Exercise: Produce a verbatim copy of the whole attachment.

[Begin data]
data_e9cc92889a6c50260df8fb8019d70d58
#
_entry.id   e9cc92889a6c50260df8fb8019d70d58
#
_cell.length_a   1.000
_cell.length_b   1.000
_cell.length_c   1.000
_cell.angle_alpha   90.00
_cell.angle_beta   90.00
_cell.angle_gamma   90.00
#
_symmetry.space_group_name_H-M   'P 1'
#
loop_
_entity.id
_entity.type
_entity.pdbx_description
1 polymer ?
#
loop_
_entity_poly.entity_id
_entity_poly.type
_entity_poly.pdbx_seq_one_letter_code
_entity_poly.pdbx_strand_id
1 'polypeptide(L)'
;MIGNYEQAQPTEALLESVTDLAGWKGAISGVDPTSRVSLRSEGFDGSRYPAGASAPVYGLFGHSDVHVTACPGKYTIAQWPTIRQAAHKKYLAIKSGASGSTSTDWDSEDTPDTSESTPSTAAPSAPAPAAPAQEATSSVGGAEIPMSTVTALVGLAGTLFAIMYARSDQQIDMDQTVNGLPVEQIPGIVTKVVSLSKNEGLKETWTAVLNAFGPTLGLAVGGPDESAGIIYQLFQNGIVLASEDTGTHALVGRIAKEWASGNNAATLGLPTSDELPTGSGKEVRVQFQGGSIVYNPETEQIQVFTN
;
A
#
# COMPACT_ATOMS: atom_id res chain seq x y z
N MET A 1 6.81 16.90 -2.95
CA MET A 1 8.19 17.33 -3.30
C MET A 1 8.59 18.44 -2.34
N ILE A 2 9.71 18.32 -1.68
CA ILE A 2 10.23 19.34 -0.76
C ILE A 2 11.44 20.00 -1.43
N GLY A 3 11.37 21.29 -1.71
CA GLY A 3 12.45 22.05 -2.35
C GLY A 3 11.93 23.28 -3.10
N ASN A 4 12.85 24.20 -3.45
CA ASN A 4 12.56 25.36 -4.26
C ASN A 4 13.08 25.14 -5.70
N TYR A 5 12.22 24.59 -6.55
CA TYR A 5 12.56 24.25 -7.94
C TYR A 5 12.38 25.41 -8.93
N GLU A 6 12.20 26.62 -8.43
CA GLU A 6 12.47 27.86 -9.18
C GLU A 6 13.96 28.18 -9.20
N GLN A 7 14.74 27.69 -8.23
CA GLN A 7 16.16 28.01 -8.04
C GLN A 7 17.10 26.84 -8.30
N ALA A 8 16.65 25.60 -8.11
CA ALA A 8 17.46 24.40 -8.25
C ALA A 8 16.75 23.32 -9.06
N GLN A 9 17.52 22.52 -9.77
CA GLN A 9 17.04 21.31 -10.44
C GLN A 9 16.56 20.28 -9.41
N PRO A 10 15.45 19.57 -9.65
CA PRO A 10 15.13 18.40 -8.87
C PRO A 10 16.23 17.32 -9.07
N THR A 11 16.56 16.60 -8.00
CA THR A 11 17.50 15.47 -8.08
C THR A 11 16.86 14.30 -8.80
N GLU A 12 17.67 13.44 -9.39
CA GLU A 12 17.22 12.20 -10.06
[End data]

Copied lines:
data_e9cc92889a6c50260df8fb8019d70d58
#
_entry.id   e9cc92889a6c50260df8fb8019d70d58
#
_cell.length_a   1.000
_cell.length_b   1.000
_cell.length_c   1.000
_cell.angle_alpha   90.00
_cell.angle_beta   90.00
_cell.angle_gamma   90.00
#
_symmetry.space_group_name_H-M   'P 1'
#
loop_
_entity.id
_entity.type
_entity.pdbx_description
1 polymer ?
#
loop_
_entity_poly.entity_id
_entity_poly.type
_entity_poly.pdbx_seq_one_letter_code
_entity_poly.pdbx_strand_id
1 'polypeptide(L)'
;MIGNYEQAQPTEALLESVTDLAGWKGAISGVDPTSRVSLRSEGFDGSRYPAGASAPVYGLFGHSDVHVTACPGKYTIAQWPTIRQAAHKKYLAIKSGASGSTSTDWDSEDTPDTSESTPSTAAPSAPAPAAPAQEATSSVGGAEIPMSTVTALVGLAGTLFAIMYARSDQQIDMDQTVNGLPVEQIPGIVTKVVSLSKNEGLKETWTAVLNAFGPTLGLAVGGPDESAGIIYQLFQNGIVLASEDTGTHALVGRIAKEWASGNNAATLGLPTSDELPTGSGKEVRVQFQGGSIVYNPETEQIQVFTN
;
A
#
# COMPACT_ATOMS: atom_id res chain seq x y z
N MET A 1 6.81 16.90 -2.95
CA MET A 1 8.19 17.33 -3.30
C MET A 1 8.59 18.44 -2.34
N ILE A 2 9.71 18.32 -1.68
CA ILE A 2 10.23 19.34 -0.76
C ILE A 2 11.44 20.00 -1.43
N GLY A 3 11.37 21.29 -1.71
CA GLY A 3 12.45 22.05 -2.35
C GLY A 3 11.93 23.28 -3.10
N ASN A 4 12.85 24.20 -3.45
CA ASN A 4 12.56 25.36 -4.26
C ASN A 4 13.08 25.14 -5.70
N TYR A 5 12.22 24.59 -6.55
CA TYR A 5 12.56 24.25 -7.94
C TYR A 5 12.38 25.41 -8.93
N GLU A 6 12.20 26.62 -8.43
CA GLU A 6 12.47 27.86 -9.18
C GLU A 6 13.96 28.18 -9.20
N GLN A 7 14.74 27.69 -8.23
CA GLN A 7 16.16 28.01 -8.04
C GLN A 7 17.10 26.84 -8.30
N ALA A 8 16.65 25.60 -8.11
CA ALA A 8 17.46 24.40 -8.25
C ALA A 8 16.75 23.32 -9.06
N GLN A 9 17.52 22.52 -9.77
CA GLN A 9 17.04 21.31 -10.44
C GLN A 9 16.56 20.28 -9.41
N PRO A 10 15.45 19.57 -9.65
CA PRO A 10 15.13 18.40 -8.87
C PRO A 10 16.23 17.32 -9.07
N THR A 11 16.56 16.60 -8.00
CA THR A 11 17.50 15.47 -8.08
C THR A 11 16.86 14.30 -8.80
N GLU A 12 17.67 13.44 -9.39
CA GLU A 12 17.22 12.20 -10.06